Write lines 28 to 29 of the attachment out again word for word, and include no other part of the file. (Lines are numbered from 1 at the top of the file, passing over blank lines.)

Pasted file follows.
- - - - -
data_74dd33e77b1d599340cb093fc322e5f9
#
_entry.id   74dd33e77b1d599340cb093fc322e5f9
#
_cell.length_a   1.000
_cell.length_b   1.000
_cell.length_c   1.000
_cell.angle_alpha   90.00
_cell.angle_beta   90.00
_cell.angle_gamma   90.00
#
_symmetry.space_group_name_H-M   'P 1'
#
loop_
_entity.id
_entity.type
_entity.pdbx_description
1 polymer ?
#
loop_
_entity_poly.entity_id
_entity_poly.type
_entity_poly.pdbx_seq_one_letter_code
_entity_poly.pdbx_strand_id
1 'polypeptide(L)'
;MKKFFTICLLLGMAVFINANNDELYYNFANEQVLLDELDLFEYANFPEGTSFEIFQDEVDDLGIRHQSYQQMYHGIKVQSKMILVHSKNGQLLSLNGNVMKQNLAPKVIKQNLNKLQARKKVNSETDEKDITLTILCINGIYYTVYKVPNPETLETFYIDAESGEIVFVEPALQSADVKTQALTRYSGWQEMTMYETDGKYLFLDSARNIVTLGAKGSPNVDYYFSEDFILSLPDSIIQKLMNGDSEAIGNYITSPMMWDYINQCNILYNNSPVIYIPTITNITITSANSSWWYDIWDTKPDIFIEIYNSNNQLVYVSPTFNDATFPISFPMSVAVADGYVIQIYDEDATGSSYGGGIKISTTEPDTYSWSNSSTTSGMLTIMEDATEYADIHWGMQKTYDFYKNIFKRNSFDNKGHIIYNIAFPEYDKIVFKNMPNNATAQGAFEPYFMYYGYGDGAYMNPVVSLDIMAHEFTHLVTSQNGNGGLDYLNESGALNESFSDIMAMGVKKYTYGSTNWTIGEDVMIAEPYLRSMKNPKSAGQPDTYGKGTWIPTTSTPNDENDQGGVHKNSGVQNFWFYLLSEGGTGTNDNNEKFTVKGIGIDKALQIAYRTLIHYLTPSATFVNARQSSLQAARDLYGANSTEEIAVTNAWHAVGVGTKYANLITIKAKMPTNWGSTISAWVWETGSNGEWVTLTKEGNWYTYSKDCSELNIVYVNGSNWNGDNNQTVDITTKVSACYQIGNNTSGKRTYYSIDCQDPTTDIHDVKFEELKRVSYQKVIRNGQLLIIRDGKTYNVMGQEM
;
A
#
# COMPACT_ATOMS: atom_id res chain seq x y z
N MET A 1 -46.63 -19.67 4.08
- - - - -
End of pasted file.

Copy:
A
#